223. Alfred Robert Francis Wills
Notes by Max Parsons written in 1989.
Alfred Wills was born at Upper Piper, Tasmania, on January 11, 1864. As a lad he lived in Burnie and spent any spare time that he could muster, fishing off the breakwater which he had watched being built - all the work being done by men and horses.
At age 12, he completed the school course and because his parents thought he was too young for heavy work, a job was found for him at Paynes Drapery store where he worked from 7 am to 8 pm each working day. All stock had to be returned to the shelves after closing time. Early morning customers were mostly men who came straight from the boat on their way to the copper mines of Mount Lyell. Their usual purchase was a bluey coat made of greasy wool which was very effective in shedding water and ideal for the wet area where they would be employed. When the railway opened to Mt Lyell, Alfred went up and back just for the ride.
Later, he worked as a carpenter, cooper and joiner which became his life-long hobby as well as his trade. In the joinery, doors, jambs, architraves, windows, sashes and frames were all made by hand. As a cooper he worked, not on small barrels, but on the large vats used in factories - these were in use until after the second world war.
Bicycle racing was his hobby for a short time but the hilly terrain and heavy frames of the bikes caused a collapse and, from then on, he was considered to have a weak heart. These days an irregular heart beat is accepted as normal.
When he was 22, Alfred married Mary Eleanor Whitchurch 23, daughter of Edwin William and Eleanor (Gee) Whitchurch. Mary Eleanor (Nellie) and Alf were married at Evandale on March 14, 1906 but they were not destined to stay in Tasmania for very long. The blight which affected Tasmanian potato crops caused an embargo to be placed on sales of potatoes to their main customers in Sydney, unemployment and difficult times followed so the Wills' family moved to Victoria where work was more plentiful. They lived in East Bentleigh and it was there that Nellie died of TB.
While at East Bentleigh with his family, Alfred met Elsie Florence Long, born October 9, 1894, daughter of Charles and Annie Matilda (Allnutt) Long, at the local church. He moved to Murray Street, Caulfield, with his parents but continued to attend church with Elsie in Bentleigh.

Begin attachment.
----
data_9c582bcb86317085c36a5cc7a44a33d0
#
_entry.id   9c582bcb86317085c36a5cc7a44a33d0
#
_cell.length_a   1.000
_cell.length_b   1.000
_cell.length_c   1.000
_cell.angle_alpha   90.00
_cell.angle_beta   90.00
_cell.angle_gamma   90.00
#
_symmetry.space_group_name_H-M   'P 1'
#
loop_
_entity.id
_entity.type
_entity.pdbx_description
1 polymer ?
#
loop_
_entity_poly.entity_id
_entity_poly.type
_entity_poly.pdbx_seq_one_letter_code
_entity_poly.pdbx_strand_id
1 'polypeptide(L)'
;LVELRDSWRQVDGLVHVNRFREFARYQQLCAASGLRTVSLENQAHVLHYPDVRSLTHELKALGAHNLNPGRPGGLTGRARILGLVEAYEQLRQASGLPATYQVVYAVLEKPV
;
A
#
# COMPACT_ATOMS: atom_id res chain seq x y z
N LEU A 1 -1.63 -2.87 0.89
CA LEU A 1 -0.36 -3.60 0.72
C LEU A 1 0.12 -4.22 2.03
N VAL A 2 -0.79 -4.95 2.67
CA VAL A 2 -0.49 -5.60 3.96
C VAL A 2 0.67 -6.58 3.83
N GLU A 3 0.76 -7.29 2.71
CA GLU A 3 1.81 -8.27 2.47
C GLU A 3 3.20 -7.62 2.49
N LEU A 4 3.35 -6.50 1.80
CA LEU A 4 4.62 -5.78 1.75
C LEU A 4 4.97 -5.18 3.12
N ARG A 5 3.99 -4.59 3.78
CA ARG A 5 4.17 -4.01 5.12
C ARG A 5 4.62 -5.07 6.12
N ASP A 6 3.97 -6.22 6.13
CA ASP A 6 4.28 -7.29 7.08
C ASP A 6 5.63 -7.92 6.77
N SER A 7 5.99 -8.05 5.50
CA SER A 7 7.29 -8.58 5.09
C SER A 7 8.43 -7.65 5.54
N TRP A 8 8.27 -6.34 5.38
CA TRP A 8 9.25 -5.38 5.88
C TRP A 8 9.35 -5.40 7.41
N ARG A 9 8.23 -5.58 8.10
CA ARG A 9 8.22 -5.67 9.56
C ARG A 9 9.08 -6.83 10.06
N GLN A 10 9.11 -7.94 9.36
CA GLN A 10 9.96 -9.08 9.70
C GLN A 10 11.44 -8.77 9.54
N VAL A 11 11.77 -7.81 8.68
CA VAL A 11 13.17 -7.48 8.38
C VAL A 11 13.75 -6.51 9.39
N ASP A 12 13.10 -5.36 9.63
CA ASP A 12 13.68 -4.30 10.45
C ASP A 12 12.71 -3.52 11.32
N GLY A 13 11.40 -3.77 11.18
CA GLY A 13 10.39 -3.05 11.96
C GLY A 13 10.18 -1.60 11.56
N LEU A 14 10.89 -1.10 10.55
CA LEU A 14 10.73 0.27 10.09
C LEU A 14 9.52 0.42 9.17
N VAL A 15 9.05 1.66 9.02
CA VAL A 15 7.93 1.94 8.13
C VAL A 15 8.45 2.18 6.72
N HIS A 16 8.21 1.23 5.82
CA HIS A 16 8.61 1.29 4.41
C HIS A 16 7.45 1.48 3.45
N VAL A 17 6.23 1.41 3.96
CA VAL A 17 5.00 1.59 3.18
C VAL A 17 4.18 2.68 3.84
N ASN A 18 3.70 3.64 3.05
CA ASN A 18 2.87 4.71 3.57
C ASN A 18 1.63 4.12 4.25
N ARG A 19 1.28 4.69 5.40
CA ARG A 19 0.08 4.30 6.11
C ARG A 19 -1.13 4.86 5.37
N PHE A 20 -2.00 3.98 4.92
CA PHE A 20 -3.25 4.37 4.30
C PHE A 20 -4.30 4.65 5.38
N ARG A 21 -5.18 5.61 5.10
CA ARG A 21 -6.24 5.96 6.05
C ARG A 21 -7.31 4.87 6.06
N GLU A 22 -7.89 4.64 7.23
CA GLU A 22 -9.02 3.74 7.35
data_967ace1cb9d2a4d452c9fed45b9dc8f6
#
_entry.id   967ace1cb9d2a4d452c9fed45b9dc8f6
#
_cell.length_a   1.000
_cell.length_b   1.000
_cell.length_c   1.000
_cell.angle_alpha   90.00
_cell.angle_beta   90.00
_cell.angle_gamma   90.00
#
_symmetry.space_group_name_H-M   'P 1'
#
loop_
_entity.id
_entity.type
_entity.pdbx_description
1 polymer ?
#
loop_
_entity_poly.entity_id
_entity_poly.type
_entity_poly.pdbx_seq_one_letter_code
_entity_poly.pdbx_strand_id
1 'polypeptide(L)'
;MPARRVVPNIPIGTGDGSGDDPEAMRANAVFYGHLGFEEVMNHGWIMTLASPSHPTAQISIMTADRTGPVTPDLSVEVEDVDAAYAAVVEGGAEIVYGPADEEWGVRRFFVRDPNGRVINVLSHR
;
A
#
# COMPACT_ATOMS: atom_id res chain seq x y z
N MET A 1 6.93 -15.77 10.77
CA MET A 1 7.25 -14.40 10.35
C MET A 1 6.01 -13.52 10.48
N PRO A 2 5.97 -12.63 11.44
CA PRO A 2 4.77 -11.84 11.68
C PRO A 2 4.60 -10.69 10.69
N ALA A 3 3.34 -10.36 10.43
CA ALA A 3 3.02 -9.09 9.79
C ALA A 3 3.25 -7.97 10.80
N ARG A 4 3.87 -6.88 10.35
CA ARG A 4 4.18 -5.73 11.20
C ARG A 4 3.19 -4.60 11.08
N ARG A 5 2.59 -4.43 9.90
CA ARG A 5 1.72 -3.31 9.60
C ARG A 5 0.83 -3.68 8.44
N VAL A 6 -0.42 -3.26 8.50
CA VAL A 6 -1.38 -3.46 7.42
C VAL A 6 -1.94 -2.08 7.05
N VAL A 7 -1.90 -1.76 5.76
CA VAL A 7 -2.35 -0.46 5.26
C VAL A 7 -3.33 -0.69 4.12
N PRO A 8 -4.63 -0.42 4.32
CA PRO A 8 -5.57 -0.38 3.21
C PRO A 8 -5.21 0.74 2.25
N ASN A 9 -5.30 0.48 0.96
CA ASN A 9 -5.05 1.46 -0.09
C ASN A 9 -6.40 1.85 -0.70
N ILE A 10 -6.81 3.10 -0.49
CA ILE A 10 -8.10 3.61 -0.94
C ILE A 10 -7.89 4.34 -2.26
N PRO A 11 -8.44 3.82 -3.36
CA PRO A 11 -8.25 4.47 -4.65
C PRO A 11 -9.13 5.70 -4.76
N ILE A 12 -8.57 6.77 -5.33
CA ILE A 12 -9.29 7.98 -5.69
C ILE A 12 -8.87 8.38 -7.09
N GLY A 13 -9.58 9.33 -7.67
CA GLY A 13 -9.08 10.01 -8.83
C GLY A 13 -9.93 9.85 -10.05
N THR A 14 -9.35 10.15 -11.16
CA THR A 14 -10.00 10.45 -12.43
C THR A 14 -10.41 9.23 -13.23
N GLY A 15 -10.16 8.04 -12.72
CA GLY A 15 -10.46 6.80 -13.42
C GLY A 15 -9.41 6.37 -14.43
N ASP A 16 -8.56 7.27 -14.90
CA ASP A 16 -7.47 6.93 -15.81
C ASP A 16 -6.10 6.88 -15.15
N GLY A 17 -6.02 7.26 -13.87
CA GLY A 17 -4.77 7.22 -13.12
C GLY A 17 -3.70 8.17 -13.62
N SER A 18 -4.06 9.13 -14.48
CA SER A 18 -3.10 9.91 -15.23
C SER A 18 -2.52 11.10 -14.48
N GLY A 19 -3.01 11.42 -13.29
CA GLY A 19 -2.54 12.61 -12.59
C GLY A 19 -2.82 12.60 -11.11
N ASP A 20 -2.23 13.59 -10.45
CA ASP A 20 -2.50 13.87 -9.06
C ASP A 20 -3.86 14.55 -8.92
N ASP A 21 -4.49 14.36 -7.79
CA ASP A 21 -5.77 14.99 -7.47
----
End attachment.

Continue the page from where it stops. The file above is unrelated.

When Alfred visited Elsie at Bentleigh, his mode of transport was a horse and buggy, the horse soon learned its own way home and the driver was able to have a little snooze.
Alfred (32) and Elsie (22) were married in the Centre Road Bentleigh Methodist Church on November 4, 1916. At first they lived with his parents, later moving to Carnegie then to Tasmania for four years and, finally, he built his home in Bentleigh. From lock-up stage, the house was finished by Alfred working in the evenings and on weekends.
In those early days, the family transport was a motor-bike and side-car but as the family grew this became inadequate. Elsie and Alfred had four children - Elsie Ann born 16 Sept. 1917 at Bentleigh, Robert Alfred 31 March 1919 at Carnegie, Launa Jean 18 November 1921 at Launceston and Olive Frances born 30 December 1927 at Bentleigh.
The depression shut down John Sharp & Sons timber yard, Alfred found a job as an usher at the local theatre and a dinner suit was worn every night. Elsie took in six boarders, mostly railway station staff - the meals, washing, ironing and mending for them and for the family proved to be too much so the boarders went and Elsie opened a confectionery shop. This was located opposite the Bentleigh picture theatre and became the centre of family life until 1948. Many Wills' relatives have fond memories of those absolutely delicious, home-made, fruit salad & cream icy poles we could get at Aunt Elsie and Uncle Alf's shop for 2d each. The young cousins walked or rode cycles to Bentleigh to visit and enjoy one of those special treats.
The second world war brought industry to life and everyone was busy. So much was fabricated from timber - tent poles, ships' hatch covers, vats, all sorts of special boxes for valuable war equipment - and Alfred was back at work with even longer hours, from 7 am to 10 pm at times.
The children were adults and the round of weddings commenced with Elsie Ann who married Edward Kenneth Vail Cowan on November 1, 1939, they had 4 children between 1940 and 1950. Next, Launa Jean married Noel Raymond Edgar on June 21, 1941 and they have 5 children born between 1942 and 1959. Robert Alfred married Muriel Day on March 9, 1946 and their 3 children were born between 1946 and 1952.
When the 1939-45 War ended, Alfred, Elsie and their reduced family went to Red Hill to be farmers but as it seemed so far away, they moved to Heatherton and Alfred was back to growing potatoes and milking a cow. The Heatherton general store was his next project and soon he was kept busy delivering groceries and rising before dawn to do a large newspaper delivery.
Olive Francis, the "baby" of Alf & Elsie Wills' family, was the last to wed; she married her cousin, Glen Byrne Wills, and they have 3 children born between 1949 and 1957.
At the age of 77, Alfred with high blood pressure, and his wife, Elsie, moved back to Bentleigh - they returned to the house they had left before. He retired from work - but not for long - he added a large sun-room to the back of the house and, apart from the foundations and roofing, built the entire extension on his own.
Alfred and his brother Norman, enjoyed chatting about old times when ever they were together - they laughed until the tears rolled down their cheeks recalling the mischief they were involved in together as lads.
Alfred Robert Francis Wills died on November 6, 1972 aged 88. Elsie Florence Wills lived with Olive and Glen during her twilight years - she had been blessed with fifteen grand-children and twenty-six great-grand-children when she died,after 94 wonderful years, on January 6, 1989